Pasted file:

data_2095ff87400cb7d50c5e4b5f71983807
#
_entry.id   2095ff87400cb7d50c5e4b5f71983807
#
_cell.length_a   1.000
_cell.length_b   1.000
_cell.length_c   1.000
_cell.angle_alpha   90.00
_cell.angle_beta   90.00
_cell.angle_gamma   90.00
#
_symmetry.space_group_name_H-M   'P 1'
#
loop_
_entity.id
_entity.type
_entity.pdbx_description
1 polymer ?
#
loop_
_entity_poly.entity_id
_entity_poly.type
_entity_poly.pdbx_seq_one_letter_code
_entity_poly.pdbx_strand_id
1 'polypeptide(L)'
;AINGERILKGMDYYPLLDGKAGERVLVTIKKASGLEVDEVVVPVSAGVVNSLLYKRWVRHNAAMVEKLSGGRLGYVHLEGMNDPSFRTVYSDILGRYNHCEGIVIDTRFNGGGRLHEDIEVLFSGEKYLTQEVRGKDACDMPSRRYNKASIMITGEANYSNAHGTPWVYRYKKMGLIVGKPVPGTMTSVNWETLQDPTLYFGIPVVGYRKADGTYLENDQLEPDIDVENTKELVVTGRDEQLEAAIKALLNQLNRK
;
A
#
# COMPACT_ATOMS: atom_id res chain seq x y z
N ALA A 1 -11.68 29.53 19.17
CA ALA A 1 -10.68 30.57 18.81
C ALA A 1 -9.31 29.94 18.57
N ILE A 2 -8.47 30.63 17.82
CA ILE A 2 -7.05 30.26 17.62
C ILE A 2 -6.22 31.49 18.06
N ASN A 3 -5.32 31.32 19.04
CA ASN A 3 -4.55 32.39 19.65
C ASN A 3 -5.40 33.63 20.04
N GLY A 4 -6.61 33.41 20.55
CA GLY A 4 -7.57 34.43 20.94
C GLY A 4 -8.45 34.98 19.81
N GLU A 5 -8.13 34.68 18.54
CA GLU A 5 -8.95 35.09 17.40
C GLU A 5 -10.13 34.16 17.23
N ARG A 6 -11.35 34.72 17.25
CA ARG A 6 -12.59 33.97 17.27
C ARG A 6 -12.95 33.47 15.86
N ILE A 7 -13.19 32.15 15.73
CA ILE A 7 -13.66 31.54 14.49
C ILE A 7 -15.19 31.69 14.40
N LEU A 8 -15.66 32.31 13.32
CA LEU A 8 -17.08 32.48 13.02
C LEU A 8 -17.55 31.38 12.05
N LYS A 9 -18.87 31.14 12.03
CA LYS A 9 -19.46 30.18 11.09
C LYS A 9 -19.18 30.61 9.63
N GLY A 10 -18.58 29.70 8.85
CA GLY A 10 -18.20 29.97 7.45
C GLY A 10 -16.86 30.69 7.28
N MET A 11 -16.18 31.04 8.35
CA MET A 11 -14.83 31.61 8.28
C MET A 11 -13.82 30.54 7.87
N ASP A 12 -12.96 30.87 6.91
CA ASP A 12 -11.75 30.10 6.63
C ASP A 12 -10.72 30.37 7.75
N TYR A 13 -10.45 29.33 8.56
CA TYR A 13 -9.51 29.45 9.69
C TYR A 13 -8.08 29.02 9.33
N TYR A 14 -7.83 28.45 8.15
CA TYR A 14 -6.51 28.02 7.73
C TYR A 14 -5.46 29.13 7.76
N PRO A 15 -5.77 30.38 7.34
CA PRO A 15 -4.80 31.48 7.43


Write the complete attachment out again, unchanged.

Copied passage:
data_2095ff87400cb7d50c5e4b5f71983807
#
_entry.id   2095ff87400cb7d50c5e4b5f71983807
#
_cell.length_a   1.000
_cell.length_b   1.000
_cell.length_c   1.000
_cell.angle_alpha   90.00
_cell.angle_beta   90.00
_cell.angle_gamma   90.00
#
_symmetry.space_group_name_H-M   'P 1'
#
loop_
_entity.id
_entity.type
_entity.pdbx_description
1 polymer ?
#
loop_
_entity_poly.entity_id
_entity_poly.type
_entity_poly.pdbx_seq_one_letter_code
_entity_poly.pdbx_strand_id
1 'polypeptide(L)'
;AINGERILKGMDYYPLLDGKAGERVLVTIKKASGLEVDEVVVPVSAGVVNSLLYKRWVRHNAAMVEKLSGGRLGYVHLEGMNDPSFRTVYSDILGRYNHCEGIVIDTRFNGGGRLHEDIEVLFSGEKYLTQEVRGKDACDMPSRRYNKASIMITGEANYSNAHGTPWVYRYKKMGLIVGKPVPGTMTSVNWETLQDPTLYFGIPVVGYRKADGTYLENDQLEPDIDVENTKELVVTGRDEQLEAAIKALLNQLNRK
;
A
#
# COMPACT_ATOMS: atom_id res chain seq x y z
N ALA A 1 -11.68 29.53 19.17
CA ALA A 1 -10.68 30.57 18.81
C ALA A 1 -9.31 29.94 18.57
N ILE A 2 -8.47 30.63 17.82
CA ILE A 2 -7.05 30.26 17.62
C ILE A 2 -6.22 31.49 18.06
N ASN A 3 -5.32 31.32 19.04
CA ASN A 3 -4.55 32.39 19.65
C ASN A 3 -5.40 33.63 20.04
N GLY A 4 -6.61 33.41 20.55
CA GLY A 4 -7.57 34.43 20.94
C GLY A 4 -8.45 34.98 19.81
N GLU A 5 -8.13 34.68 18.54
CA GLU A 5 -8.95 35.09 17.40
C GLU A 5 -10.13 34.16 17.23
N ARG A 6 -11.35 34.72 17.25
CA ARG A 6 -12.59 33.97 17.27
C ARG A 6 -12.95 33.47 15.86
N ILE A 7 -13.19 32.15 15.73
CA ILE A 7 -13.66 31.54 14.49
C ILE A 7 -15.19 31.69 14.40
N LEU A 8 -15.66 32.31 13.32
CA LEU A 8 -17.08 32.48 13.02
C LEU A 8 -17.55 31.38 12.05
N LYS A 9 -18.87 31.14 12.03
CA LYS A 9 -19.46 30.18 11.09
C LYS A 9 -19.18 30.61 9.63
N GLY A 10 -18.58 29.70 8.85
CA GLY A 10 -18.20 29.97 7.45
C GLY A 10 -16.86 30.69 7.28
N MET A 11 -16.18 31.04 8.35
CA MET A 11 -14.83 31.61 8.28
C MET A 11 -13.82 30.54 7.87
N ASP A 12 -12.96 30.87 6.91
CA ASP A 12 -11.75 30.10 6.63
C ASP A 12 -10.72 30.37 7.75
N TYR A 13 -10.45 29.33 8.56
CA TYR A 13 -9.51 29.45 9.69
C TYR A 13 -8.08 29.02 9.33
N TYR A 14 -7.83 28.45 8.15
CA TYR A 14 -6.51 28.02 7.73
C TYR A 14 -5.46 29.13 7.76
N PRO A 15 -5.77 30.38 7.34
CA PRO A 15 -4.80 31.48 7.43